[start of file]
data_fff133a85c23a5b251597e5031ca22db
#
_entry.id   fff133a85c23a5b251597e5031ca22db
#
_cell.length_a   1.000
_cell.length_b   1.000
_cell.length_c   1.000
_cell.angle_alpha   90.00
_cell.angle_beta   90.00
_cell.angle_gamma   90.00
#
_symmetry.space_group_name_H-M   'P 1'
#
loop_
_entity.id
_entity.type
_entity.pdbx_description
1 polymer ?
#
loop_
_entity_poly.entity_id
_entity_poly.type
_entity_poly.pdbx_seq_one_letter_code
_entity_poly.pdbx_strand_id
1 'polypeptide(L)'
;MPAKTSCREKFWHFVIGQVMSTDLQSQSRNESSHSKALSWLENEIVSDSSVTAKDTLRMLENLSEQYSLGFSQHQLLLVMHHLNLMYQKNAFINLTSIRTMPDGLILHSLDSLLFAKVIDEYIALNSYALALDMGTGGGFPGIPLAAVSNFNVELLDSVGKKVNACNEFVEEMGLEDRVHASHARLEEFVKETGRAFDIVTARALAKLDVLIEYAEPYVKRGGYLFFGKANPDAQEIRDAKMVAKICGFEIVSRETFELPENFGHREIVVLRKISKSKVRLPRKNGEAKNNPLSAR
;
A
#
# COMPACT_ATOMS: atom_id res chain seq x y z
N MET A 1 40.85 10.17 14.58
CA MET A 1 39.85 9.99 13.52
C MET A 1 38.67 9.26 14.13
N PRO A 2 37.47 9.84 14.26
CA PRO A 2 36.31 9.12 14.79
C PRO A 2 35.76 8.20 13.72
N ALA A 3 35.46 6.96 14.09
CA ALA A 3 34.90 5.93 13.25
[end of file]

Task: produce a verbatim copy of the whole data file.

data_fff133a85c23a5b251597e5031ca22db
#
_entry.id   fff133a85c23a5b251597e5031ca22db
#
_cell.length_a   1.000
_cell.length_b   1.000
_cell.length_c   1.000
_cell.angle_alpha   90.00
_cell.angle_beta   90.00
_cell.angle_gamma   90.00
#
_symmetry.space_group_name_H-M   'P 1'
#
loop_
_entity.id
_entity.type
_entity.pdbx_description
1 polymer ?
#
loop_
_entity_poly.entity_id
_entity_poly.type
_entity_poly.pdbx_seq_one_letter_code
_entity_poly.pdbx_strand_id
1 'polypeptide(L)'
;MPAKTSCREKFWHFVIGQVMSTDLQSQSRNESSHSKALSWLENEIVSDSSVTAKDTLRMLENLSEQYSLGFSQHQLLLVMHHLNLMYQKNAFINLTSIRTMPDGLILHSLDSLLFAKVIDEYIALNSYALALDMGTGGGFPGIPLAAVSNFNVELLDSVGKKVNACNEFVEEMGLEDRVHASHARLEEFVKETGRAFDIVTARALAKLDVLIEYAEPYVKRGGYLFFGKANPDAQEIRDAKMVAKICGFEIVSRETFELPENFGHREIVVLRKISKSKVRLPRKNGEAKNNPLSAR
;
A
#
# COMPACT_ATOMS: atom_id res chain seq x y z
N MET A 1 40.85 10.17 14.58
CA MET A 1 39.85 9.99 13.52
C MET A 1 38.67 9.26 14.13
N PRO A 2 37.47 9.84 14.26
CA PRO A 2 36.31 9.12 14.79
C PRO A 2 35.76 8.20 13.72
N ALA A 3 35.46 6.96 14.09
CA ALA A 3 34.90 5.93 13.25